"I hope they do. The stakes are too high for them to sit this one out. The question comes down to one of continued business-friendly policies or higher taxes and impediments to free enterprise.

V/R
Shapley
"

Seems to be in conflict with your views stated above....
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Postby Shapley » Tue Nov 14, 2006 5:26 pm

No one should forego voting. I guess that's the difference between you and me, Shap, I will vote for the best person...no matter the party. You are strictly a party-liner.


Au contraire! I do not vote the party line. I voted for more than one Democrat in the last election, and have voted for others in the past. In the past election I voted for the man I ran against in '96, and it's not the first vote he's gotten from me.

I did not say that I refrain from voting, nor that I support doing it. Rather that I understand the reasons some may have for doing so. I have refused to vote in races in which neither candidate is worth voting for. There are some candidates I simply cannot support even if his opponent is the lesser man. Are you seriously implying that I should have to put an 'x' next to one of the marks just because there is a race? Given the choice between Tweedle Dee and Tweedle Dum, I'll choose not to choose as often as not. If I know either result will be unsatisfactory, why should I put my stamp of approval on one of them?

I did say over in the "America gets an 'F'" thread that I don't think the uninformed should vote. I didn't say we should prevent them from voting, but rather that I would prefer that they stay home if they're not going to educate themselves on the issues. I want politicians to be elected on the issues, not because they paid the most for votes. I've seen enough corrupt politicians elected to office because they spread around enough campaign cash to know that it's a bad system. If they'll cheat to get into office do you really think they'll act ethically once they're in? I hardly think so.
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Postby OperaTenor » Tue Nov 14, 2006 5:31 pm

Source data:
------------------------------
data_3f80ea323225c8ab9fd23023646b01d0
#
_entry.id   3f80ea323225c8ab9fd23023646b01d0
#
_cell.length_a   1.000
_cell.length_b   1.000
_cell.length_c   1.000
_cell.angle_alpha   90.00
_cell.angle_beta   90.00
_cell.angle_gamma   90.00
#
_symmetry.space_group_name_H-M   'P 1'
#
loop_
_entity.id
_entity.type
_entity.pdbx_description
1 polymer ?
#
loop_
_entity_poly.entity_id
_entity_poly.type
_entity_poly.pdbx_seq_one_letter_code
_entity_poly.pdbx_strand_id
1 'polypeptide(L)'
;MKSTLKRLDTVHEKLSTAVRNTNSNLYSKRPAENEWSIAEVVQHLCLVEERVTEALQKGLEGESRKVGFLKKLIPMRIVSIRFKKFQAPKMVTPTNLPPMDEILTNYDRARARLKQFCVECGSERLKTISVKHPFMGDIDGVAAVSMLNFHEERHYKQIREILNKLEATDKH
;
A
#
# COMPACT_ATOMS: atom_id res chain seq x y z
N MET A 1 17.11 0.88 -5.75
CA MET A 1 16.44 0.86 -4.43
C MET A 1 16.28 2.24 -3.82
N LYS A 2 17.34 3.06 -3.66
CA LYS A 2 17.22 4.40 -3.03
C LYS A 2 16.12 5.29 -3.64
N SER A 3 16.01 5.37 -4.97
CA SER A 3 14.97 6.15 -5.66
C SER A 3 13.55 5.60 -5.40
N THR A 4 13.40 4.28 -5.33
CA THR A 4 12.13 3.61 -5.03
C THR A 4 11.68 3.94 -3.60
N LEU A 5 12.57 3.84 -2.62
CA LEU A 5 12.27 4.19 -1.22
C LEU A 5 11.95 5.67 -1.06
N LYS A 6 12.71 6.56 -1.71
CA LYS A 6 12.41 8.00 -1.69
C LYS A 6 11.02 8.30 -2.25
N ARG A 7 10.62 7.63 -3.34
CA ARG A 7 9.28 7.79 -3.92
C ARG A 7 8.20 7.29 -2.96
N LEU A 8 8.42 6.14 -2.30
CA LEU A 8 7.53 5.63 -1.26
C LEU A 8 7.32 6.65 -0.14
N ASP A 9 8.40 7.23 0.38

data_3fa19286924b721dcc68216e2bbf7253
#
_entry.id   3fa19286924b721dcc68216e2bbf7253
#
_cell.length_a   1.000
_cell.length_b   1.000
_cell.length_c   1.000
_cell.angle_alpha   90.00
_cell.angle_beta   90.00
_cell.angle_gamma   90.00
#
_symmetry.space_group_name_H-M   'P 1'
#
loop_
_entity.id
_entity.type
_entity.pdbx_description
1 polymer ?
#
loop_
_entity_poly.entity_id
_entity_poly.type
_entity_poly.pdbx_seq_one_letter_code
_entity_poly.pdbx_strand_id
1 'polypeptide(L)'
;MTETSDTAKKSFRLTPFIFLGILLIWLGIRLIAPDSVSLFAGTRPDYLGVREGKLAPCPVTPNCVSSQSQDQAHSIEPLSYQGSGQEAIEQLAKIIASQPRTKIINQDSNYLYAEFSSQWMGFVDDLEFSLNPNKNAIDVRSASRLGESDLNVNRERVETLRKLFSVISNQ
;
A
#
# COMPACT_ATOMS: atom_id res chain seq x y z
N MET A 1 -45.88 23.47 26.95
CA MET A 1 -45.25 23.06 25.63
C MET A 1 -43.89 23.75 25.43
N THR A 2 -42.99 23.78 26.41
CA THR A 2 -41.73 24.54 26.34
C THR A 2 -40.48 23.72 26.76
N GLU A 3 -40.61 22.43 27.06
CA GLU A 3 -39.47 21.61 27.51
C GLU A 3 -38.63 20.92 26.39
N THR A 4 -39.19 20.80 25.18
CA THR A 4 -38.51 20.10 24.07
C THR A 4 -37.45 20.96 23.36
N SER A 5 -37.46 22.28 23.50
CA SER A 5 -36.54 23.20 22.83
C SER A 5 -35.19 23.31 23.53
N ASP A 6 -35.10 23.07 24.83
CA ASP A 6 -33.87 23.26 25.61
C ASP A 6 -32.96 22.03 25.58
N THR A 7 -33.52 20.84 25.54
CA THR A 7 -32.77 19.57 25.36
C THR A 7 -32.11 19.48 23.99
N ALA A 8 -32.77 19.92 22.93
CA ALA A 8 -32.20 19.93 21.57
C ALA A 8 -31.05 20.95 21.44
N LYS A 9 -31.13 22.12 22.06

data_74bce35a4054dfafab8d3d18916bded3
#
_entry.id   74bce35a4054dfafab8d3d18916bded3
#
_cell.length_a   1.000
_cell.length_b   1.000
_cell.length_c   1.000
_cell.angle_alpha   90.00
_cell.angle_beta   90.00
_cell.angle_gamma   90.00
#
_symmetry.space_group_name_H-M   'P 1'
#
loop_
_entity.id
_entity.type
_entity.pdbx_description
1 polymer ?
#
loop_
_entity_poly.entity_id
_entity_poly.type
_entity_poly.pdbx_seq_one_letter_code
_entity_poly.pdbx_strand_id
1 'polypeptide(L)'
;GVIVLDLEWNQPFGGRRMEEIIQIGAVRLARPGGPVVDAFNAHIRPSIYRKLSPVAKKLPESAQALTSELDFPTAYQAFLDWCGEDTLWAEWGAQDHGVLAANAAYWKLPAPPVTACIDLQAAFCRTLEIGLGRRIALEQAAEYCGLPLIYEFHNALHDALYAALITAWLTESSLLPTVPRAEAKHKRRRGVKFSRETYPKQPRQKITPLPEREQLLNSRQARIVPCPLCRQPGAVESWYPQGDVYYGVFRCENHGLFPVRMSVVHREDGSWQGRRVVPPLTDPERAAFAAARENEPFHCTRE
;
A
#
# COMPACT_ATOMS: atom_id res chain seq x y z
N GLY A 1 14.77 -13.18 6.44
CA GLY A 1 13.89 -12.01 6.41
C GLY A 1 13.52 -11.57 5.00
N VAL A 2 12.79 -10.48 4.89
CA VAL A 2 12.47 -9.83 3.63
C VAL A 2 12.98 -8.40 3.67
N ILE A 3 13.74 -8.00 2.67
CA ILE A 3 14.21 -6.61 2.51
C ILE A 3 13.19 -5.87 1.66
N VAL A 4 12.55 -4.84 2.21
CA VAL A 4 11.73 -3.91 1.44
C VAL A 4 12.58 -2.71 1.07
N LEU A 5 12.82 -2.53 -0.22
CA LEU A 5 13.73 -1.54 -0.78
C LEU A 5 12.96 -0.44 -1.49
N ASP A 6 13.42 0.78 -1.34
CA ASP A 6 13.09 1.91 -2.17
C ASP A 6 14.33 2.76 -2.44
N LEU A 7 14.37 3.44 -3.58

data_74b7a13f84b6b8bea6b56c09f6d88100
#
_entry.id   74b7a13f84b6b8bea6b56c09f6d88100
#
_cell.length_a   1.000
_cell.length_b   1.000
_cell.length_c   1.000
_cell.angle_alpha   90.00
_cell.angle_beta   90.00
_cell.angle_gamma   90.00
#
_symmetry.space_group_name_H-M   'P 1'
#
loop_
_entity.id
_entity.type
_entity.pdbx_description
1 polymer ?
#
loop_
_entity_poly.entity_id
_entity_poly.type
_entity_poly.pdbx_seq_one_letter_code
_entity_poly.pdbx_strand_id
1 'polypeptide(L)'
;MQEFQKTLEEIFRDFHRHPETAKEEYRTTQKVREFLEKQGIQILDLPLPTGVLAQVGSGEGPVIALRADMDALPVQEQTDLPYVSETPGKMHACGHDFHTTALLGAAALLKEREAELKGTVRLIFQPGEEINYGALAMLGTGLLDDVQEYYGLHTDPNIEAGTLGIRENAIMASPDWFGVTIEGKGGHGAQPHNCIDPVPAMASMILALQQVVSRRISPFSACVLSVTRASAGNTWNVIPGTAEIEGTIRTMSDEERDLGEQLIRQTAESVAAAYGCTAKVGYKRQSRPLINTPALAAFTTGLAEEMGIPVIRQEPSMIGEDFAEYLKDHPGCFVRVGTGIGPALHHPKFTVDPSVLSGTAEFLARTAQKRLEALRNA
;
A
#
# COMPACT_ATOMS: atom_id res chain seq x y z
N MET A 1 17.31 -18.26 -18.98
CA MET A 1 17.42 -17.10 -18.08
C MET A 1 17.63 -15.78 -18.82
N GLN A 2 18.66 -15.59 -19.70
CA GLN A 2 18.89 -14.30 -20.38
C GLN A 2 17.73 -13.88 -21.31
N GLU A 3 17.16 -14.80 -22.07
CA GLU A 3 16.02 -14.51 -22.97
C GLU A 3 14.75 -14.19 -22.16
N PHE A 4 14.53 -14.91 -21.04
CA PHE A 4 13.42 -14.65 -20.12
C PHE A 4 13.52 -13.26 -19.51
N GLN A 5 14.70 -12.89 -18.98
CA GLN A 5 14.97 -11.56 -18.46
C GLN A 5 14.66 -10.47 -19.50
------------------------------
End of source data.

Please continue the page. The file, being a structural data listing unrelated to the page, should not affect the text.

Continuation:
Shap, are you seriously trying to compare Harry Reid's, et al, actions with those of Duke Cunningham and the K street gang?

How much did Cunningscam receive through his bribing and corruption? How many soldiers possibly have died as a result of his crookery?

As for Foley, you can deny it til the cows come home, but there most certainly was a coverup. Denny sat on incriminating information, which should have at least gotten Foley removed from his post on the caucus, for almost a year, and the Pubs in charge kept the Dems out of the loop.
Last edited by OperaTenor on Tue Nov 14, 2006 5:33 pm, edited 1 time in total.
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Postby Shapley » Tue Nov 14, 2006 5:31 pm

Yeah...get the party to put up a decent candidate.


I can't make the party do that, even when I was a part of the party committee I didn't have that power. I can nominate candidates. I can vote in the primary (but only in one party's primary per election cycle). In the end, the candidate will select someone to run, and I have to to decide either to support them or not. If I decide not to support them, then I have to decide either to vote for the opponent or not. If not, then I have to decide to either vote for the third-party candidate (if there is one), or not vote. Those are my choices, and which one I choose at any given time depends on a lot of variables. I rarely choose not to vote, but I have, at least in individual races, made that choice before.